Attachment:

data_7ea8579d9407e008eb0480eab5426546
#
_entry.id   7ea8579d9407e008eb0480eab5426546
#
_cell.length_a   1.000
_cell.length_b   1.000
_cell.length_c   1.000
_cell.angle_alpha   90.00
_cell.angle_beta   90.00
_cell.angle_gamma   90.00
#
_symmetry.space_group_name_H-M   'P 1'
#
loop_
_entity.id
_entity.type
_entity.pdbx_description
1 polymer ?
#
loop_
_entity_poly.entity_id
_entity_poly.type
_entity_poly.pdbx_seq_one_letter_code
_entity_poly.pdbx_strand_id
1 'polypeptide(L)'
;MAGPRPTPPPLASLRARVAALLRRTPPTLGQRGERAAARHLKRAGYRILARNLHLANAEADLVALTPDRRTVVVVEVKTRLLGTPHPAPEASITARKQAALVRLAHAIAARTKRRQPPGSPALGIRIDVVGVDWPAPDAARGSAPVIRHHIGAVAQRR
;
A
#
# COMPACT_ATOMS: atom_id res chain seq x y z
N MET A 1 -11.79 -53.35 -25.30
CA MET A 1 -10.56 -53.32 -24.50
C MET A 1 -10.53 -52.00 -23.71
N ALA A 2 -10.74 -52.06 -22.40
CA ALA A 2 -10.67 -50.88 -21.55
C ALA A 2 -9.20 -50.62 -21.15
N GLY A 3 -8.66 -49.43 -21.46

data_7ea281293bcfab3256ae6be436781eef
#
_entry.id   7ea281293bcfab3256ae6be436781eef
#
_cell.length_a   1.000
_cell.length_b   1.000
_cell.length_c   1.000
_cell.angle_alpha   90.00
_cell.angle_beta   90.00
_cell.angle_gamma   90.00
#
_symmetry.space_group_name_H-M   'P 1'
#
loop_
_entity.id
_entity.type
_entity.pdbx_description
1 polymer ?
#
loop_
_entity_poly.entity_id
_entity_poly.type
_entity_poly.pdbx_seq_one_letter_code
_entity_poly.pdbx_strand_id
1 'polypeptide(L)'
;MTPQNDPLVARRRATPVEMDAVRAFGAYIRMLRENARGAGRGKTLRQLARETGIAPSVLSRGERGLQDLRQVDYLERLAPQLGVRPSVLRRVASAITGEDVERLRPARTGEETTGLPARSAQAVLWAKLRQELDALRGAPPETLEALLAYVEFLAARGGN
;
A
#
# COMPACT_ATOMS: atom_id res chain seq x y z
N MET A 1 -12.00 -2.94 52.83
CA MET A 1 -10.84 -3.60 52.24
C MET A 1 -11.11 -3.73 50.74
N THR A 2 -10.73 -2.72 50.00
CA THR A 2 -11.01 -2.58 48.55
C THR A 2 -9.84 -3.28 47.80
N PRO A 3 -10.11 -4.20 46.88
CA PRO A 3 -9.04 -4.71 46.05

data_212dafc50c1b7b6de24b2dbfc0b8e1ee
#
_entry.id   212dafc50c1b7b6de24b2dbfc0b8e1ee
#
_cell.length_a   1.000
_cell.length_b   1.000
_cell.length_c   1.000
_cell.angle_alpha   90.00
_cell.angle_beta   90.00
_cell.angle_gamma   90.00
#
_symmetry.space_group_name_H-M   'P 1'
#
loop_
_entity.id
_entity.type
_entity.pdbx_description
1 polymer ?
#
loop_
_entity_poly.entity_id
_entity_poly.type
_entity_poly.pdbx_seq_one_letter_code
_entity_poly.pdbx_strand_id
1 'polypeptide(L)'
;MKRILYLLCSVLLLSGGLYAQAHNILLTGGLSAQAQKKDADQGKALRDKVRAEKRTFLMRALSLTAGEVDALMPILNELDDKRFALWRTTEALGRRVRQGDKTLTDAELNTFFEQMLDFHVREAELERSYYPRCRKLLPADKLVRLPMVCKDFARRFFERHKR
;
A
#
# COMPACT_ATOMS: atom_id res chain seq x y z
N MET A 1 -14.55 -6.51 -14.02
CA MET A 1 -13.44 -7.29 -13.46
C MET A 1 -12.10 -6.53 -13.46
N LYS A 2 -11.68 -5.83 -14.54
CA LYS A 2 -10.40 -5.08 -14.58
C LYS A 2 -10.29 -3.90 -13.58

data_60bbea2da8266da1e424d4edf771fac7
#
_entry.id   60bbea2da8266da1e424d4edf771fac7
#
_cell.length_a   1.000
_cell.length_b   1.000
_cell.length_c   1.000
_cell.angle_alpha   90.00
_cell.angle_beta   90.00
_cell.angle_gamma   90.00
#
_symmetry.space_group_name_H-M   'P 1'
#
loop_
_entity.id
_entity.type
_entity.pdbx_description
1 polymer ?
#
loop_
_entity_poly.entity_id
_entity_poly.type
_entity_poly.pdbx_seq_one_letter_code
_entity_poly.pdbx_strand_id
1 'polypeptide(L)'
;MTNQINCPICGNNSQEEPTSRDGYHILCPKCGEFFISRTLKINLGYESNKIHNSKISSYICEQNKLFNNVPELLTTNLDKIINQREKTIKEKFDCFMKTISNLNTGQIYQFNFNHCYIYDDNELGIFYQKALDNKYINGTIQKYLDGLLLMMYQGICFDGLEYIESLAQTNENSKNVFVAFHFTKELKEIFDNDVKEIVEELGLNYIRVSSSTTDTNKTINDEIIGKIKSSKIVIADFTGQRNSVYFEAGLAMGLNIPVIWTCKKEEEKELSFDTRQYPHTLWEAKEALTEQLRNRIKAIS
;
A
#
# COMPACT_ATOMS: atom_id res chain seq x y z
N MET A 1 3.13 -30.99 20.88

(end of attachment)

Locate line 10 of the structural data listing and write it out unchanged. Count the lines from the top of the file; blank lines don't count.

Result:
_cell.angle_gamma   90.00